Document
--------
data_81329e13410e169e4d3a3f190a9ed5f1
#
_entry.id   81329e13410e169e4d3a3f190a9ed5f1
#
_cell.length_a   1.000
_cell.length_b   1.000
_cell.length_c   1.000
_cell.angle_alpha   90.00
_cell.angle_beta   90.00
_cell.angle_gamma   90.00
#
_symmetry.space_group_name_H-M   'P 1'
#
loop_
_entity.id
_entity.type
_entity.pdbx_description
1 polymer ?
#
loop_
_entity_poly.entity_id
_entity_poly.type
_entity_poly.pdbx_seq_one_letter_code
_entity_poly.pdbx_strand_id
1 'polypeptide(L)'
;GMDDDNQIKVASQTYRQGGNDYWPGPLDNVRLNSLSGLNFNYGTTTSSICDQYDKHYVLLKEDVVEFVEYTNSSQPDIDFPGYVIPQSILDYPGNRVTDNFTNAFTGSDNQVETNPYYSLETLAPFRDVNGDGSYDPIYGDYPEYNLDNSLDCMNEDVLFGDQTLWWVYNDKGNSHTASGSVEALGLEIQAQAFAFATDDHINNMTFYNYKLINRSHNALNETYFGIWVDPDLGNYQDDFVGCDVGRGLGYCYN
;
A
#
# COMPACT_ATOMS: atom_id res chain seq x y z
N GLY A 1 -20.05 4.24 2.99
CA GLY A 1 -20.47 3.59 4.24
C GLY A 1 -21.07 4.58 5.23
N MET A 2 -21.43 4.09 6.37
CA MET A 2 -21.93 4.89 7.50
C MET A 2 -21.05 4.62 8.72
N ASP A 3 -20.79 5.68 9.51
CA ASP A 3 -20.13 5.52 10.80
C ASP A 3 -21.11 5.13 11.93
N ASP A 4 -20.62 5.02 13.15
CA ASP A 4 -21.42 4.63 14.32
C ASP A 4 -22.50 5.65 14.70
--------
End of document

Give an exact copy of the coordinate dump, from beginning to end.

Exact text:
data_81329e13410e169e4d3a3f190a9ed5f1
#
_entry.id   81329e13410e169e4d3a3f190a9ed5f1
#
_cell.length_a   1.000
_cell.length_b   1.000
_cell.length_c   1.000
_cell.angle_alpha   90.00
_cell.angle_beta   90.00
_cell.angle_gamma   90.00
#
_symmetry.space_group_name_H-M   'P 1'
#
loop_
_entity.id
_entity.type
_entity.pdbx_description
1 polymer ?
#
loop_
_entity_poly.entity_id
_entity_poly.type
_entity_poly.pdbx_seq_one_letter_code
_entity_poly.pdbx_strand_id
1 'polypeptide(L)'
;GMDDDNQIKVASQTYRQGGNDYWPGPLDNVRLNSLSGLNFNYGTTTSSICDQYDKHYVLLKEDVVEFVEYTNSSQPDIDFPGYVIPQSILDYPGNRVTDNFTNAFTGSDNQVETNPYYSLETLAPFRDVNGDGSYDPIYGDYPEYNLDNSLDCMNEDVLFGDQTLWWVYNDKGNSHTASGSVEALGLEIQAQAFAFATDDHINNMTFYNYKLINRSHNALNETYFGIWVDPDLGNYQDDFVGCDVGRGLGYCYN
;
A
#
# COMPACT_ATOMS: atom_id res chain seq x y z
N GLY A 1 -20.05 4.24 2.99
CA GLY A 1 -20.47 3.59 4.24
C GLY A 1 -21.07 4.58 5.23
N MET A 2 -21.43 4.09 6.37
CA MET A 2 -21.93 4.89 7.50
C MET A 2 -21.05 4.62 8.72
N ASP A 3 -20.79 5.68 9.51
CA ASP A 3 -20.13 5.52 10.80
C ASP A 3 -21.11 5.13 11.93
N ASP A 4 -20.62 5.02 13.15
CA ASP A 4 -21.42 4.63 14.32
C ASP A 4 -22.50 5.65 14.70